21 continued Outlines and Lists Do not use periods after short phrases listed on separate lines if the lead-in statement is complete. Avoid the following job-hunting methods: Unsolicited resumes Employment agencies Employment advertisements PP 16-14c

22 Compound Sentences Use a comma to separate two independent clauses in a compound sentence. Place the comma before the coordinating conjunction (and, or, nor, but) that joins the two clauses. Most public libraries have company directories, and most online services also offer access to these directories. Everyone knows about doing job hunting research, but few people do it well. PP 16-15a

23 continued Compound Sentences Omit the comma before a coordinating conjunction in a compound sentence if either or both of the two independent clauses are very short (four words or less). Read the job description and fax your résumé. Do not omit the comma if it is necessary for clarity. Kyle interviewed me, and Maria tested my skills. PP 16-15b

24 continued Compound Sentences Use a comma before the coordinating conjunction when a subject is not expressed (but implied) in one or both clauses in an imperative sentence. Call companies that interest you, and ask to speak to people who can give you specific information about available positions. Prepare a portfolio of your best work, and bring it with you to the interview. PP 16-15c

25 continued Compound Sentences Do not use a comma before a coordinating conjunction that joins a compound subject, predicate, object, or subject complement. Stress educational achievements and extracurricular activities in your cover letter. Working in temporary positions will introduce you to different industries and help you discover the types of jobs available. PP 16-15d

26 Series Use commas to separate words, phrases, or clauses in a series.
Include the comma before the coordinating conjunction. Be selective when listing job duties, skills, and accomplishments on your résumé. Please bring your résumé, a sharpened pencil, and a list of references to the interview. Interviewing effectively means listening to suggestions of others, reading about interviewing, and participating in as many interviews as possible. PP 16-16a

27 continued Series Do not use commas to separate items when each item is connected by a conjunction. Cover letters require the exact last name of the person and the exact spelling of the name and the title of his or her position. PP 16-16b

28 continued Series Use commas in a series of names in an organization exactly the way that the organization uses the commas on its letterhead or on another verifiable source. Do not use a comma before the ampersand (&) in the name of an organization unless the company itself does. The firm of Farrell, White, and Jones specializes in recruiting hospital employees. Henderson, Hernandez, & Holmes fills its positions through networking. PP 16-16c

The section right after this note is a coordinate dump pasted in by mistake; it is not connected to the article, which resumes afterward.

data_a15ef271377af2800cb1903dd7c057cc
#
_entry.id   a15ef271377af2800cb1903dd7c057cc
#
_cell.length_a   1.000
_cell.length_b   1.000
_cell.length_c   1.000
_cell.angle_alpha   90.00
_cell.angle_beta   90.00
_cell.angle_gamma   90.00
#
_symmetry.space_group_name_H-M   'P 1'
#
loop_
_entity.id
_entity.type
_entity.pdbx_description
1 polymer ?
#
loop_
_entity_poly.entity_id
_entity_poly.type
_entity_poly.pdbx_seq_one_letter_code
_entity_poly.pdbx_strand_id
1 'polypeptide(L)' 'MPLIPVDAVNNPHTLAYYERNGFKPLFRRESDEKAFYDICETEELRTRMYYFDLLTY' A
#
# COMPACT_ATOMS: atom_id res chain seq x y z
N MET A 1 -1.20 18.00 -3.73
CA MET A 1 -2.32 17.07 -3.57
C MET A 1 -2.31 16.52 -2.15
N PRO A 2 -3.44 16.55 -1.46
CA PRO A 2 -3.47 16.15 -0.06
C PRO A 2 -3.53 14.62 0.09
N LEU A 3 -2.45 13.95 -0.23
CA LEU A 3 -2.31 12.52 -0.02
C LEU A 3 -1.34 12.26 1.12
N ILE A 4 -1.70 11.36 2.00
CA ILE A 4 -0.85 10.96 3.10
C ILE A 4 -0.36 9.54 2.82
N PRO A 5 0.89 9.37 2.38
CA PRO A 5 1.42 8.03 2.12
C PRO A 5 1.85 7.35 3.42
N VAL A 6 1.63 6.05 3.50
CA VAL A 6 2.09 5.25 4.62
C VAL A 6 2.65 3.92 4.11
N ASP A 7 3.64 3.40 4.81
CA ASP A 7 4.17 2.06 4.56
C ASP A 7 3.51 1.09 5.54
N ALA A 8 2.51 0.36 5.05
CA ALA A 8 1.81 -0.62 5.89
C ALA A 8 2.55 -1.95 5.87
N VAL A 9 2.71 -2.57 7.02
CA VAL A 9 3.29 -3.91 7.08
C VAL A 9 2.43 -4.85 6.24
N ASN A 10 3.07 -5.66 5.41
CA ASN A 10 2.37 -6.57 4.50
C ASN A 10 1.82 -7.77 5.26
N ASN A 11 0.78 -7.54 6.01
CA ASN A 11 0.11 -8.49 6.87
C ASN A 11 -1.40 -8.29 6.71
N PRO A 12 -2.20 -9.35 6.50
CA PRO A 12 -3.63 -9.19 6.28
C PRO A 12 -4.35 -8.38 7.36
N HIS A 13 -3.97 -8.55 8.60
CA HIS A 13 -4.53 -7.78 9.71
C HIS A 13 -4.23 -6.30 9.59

29 The Comma and Etc. Use a comma before and after the abbreviation etc. When etc. appears at the end of a sentence, use a comma before the abbreviation only. The abbreviation etc. means and so forth or and others. Do not use the phrase and etc. Most experts recommend cream, white, off-white, etc., bond paper for résumés. PP 16-17

30 Independent Adjectives
Place a comma between independent adjectives that precede a noun unless they are already separated by a coordinating conjunction. To determine whether adjectives are independent, reverse their order or place the word and between the two adjectives. If both revisions sound satisfactory, place a comma between the two adjectives. PP 16-18a

31 Independent Adjectives
continued Independent Adjectives Examples James offered vague, disorganized answers to the interview questions. Anne conducted a successful, well-organized job search. A study of successful female job hunters indicated that attention to detail is vital. PP 16-18b

32 Appositives Use commas to set off an appositive if it is not essential to the meaning of a sentence. Kris Hing, CEO of Hing and Associates, looks for candidates who speak at least three languages. JOBS, an online listing of professional positions, helped me narrow my job search. PP 16-19a

33 continued Appositives Do not use commas to set off an appositive that explains or clarifies the noun preceding it. The newspaper National Business Employment Weekly offers job hunting strategies. The year 2001 was the year that I was promoted to assistant manager. PP 16-19b

34 Parenthetical Expressions
Parenthetical expressions interrupt a sentence. These side remarks do not add to the clarity of a sentence, and they are set aside by commas. PP 16-20a

35 Parenthetical Expressions
continued Parenthetical Expressions Below is a partial list of parenthetical expressions. after all as a consequence as a matter of fact as a result as a rule as you know at any rate believe me by the way for example however I am sure I assure you I believe PP 16-20b

36 Parenthetical Expressions
continued Parenthetical Expressions Examples Being unemployed, as you can see, allowed me to return to school. Unfortunately, Jack lost his disk that contained his résumé. Group interviews, by the way, are popular with educational institutions. PP 16-20c

37 Introductory Expressions Dependent Clauses
Use a comma to separate an introductory dependent clause from the independent clause. If I have to move to another state, I will turn down the job offer. Although the competition was intimidating, Carrie still secured the job. PP 16-21a